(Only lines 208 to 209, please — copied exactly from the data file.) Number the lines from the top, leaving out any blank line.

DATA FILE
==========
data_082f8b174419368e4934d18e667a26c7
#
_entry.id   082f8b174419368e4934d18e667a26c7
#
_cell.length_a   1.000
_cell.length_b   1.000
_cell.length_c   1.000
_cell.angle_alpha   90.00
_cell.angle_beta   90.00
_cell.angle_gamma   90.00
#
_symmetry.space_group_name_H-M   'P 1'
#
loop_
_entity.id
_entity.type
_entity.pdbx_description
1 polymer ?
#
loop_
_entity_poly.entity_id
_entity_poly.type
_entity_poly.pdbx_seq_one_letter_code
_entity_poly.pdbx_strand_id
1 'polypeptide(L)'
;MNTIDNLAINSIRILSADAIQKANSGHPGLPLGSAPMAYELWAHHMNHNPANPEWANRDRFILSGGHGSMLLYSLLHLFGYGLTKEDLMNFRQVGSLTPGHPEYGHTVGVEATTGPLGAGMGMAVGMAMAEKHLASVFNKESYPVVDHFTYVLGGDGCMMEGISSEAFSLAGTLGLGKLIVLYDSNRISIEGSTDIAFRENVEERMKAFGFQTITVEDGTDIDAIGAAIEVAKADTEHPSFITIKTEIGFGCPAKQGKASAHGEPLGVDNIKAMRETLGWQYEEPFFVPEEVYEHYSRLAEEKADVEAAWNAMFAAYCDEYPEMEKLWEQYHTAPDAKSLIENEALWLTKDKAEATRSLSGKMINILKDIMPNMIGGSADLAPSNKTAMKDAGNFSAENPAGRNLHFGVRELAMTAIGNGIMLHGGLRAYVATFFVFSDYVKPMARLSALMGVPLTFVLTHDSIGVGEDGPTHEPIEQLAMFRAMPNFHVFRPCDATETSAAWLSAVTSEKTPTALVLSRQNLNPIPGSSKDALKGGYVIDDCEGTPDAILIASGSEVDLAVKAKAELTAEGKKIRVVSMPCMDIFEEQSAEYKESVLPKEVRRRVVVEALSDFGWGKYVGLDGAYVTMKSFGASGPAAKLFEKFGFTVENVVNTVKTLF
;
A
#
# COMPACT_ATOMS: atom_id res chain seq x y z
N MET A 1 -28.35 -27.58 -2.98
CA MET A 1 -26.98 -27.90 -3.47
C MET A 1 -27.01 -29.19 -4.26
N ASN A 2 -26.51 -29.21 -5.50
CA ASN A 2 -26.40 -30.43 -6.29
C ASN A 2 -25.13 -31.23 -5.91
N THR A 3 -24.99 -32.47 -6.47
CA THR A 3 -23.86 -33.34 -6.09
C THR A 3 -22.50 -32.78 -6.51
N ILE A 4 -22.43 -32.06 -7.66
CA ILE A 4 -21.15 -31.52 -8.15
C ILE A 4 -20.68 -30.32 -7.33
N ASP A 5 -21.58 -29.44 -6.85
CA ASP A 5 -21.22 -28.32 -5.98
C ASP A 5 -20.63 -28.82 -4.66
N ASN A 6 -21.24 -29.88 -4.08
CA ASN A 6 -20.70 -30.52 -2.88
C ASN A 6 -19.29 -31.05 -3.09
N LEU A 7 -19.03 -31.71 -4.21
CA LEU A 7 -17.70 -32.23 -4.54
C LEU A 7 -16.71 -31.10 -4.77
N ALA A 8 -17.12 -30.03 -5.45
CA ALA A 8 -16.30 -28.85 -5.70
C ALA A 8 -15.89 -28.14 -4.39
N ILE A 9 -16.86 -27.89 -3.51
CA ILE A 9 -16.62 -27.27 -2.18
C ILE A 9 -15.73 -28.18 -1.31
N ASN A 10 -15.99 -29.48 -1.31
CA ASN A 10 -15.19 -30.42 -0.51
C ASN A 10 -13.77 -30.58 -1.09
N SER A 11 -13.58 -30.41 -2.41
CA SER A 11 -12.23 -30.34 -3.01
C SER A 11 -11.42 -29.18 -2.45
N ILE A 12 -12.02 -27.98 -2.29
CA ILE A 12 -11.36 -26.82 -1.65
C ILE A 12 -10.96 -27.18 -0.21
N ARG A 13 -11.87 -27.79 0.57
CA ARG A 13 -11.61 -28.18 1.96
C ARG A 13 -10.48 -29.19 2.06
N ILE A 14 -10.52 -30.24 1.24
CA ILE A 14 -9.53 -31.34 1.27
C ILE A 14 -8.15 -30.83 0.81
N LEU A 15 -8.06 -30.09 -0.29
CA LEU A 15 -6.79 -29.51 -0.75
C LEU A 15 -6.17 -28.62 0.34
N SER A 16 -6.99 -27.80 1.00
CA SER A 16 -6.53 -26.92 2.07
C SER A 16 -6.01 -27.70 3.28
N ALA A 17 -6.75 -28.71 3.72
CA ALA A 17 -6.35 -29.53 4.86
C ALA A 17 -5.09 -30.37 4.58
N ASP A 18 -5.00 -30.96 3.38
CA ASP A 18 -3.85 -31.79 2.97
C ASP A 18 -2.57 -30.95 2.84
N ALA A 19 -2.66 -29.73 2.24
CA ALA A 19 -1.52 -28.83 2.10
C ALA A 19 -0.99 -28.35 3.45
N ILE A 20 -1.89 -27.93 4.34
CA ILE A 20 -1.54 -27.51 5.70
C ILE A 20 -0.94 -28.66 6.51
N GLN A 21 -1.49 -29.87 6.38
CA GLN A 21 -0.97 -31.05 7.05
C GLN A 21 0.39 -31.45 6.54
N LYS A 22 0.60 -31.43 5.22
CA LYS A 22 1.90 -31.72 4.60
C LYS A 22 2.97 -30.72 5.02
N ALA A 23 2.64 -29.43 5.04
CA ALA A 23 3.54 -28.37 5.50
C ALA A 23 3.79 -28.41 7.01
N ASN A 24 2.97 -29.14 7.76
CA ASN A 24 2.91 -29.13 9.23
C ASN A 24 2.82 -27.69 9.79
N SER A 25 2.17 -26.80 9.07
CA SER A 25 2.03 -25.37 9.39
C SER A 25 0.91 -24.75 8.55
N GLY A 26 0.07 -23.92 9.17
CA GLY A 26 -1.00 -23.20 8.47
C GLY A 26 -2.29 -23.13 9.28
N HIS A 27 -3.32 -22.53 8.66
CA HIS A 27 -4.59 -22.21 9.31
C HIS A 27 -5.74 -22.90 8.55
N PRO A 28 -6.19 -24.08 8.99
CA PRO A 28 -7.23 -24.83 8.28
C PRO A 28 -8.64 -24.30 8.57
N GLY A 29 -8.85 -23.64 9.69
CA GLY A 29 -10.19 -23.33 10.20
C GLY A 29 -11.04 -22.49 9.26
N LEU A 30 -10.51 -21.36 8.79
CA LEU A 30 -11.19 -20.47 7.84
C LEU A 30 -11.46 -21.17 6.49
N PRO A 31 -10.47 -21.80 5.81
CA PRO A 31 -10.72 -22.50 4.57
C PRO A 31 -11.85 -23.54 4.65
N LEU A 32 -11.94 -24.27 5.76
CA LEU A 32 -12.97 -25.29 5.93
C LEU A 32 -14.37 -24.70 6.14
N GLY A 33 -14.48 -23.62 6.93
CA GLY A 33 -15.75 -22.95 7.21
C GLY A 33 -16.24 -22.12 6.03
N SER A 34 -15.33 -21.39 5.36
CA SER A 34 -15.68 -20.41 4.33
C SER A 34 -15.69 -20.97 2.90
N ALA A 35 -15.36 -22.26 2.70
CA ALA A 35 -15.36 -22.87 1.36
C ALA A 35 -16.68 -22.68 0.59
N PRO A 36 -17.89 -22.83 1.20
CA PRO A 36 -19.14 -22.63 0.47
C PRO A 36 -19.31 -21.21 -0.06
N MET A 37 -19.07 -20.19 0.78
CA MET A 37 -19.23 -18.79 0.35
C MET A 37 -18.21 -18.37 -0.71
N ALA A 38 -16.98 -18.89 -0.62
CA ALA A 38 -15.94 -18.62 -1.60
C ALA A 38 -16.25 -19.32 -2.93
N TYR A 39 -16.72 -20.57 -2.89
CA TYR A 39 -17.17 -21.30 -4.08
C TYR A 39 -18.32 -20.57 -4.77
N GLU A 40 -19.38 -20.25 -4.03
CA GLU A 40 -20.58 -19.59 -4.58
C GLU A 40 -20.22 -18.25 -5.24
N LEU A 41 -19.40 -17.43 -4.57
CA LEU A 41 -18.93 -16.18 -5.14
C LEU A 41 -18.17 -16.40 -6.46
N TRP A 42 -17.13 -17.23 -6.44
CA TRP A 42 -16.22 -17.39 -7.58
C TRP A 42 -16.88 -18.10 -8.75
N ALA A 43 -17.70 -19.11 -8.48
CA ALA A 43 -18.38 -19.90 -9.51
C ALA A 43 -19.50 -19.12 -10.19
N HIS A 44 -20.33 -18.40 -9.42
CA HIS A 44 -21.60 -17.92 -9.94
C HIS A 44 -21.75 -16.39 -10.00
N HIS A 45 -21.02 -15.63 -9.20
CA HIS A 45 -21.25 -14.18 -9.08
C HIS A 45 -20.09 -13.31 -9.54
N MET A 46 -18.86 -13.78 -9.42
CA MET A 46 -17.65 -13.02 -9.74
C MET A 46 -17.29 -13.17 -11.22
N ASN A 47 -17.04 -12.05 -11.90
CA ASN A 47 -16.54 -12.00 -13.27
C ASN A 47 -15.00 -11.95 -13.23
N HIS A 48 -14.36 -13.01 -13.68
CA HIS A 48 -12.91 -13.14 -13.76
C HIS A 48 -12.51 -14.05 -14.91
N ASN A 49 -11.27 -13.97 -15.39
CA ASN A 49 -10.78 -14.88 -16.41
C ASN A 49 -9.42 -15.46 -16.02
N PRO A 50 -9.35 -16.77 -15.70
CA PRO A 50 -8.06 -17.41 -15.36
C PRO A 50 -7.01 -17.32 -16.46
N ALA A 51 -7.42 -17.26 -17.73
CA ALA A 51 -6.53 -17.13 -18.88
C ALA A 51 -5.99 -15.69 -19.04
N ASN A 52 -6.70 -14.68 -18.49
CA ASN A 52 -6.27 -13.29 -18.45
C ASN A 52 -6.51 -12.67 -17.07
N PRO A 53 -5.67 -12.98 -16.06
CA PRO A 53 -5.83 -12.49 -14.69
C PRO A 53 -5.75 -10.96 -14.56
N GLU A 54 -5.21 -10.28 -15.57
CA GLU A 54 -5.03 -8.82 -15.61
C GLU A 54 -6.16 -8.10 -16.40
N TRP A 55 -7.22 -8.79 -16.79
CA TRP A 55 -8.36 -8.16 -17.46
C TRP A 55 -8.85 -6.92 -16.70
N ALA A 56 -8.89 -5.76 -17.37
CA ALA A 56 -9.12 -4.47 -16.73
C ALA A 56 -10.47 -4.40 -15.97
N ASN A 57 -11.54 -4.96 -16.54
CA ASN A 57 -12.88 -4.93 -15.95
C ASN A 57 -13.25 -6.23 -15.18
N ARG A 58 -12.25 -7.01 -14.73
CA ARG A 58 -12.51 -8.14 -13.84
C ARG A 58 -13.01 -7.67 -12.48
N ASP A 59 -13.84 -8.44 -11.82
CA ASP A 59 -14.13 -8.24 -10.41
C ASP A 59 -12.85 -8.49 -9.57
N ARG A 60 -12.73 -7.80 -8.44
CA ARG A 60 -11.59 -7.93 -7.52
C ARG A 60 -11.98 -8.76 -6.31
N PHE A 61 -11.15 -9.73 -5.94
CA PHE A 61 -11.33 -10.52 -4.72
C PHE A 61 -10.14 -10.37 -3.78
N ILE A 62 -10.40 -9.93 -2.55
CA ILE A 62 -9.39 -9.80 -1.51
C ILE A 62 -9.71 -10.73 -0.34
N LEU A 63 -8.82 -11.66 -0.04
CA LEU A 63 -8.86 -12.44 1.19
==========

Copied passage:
N ARG A 60 -12.73 -7.80 -8.44
CA ARG A 60 -11.59 -7.93 -7.52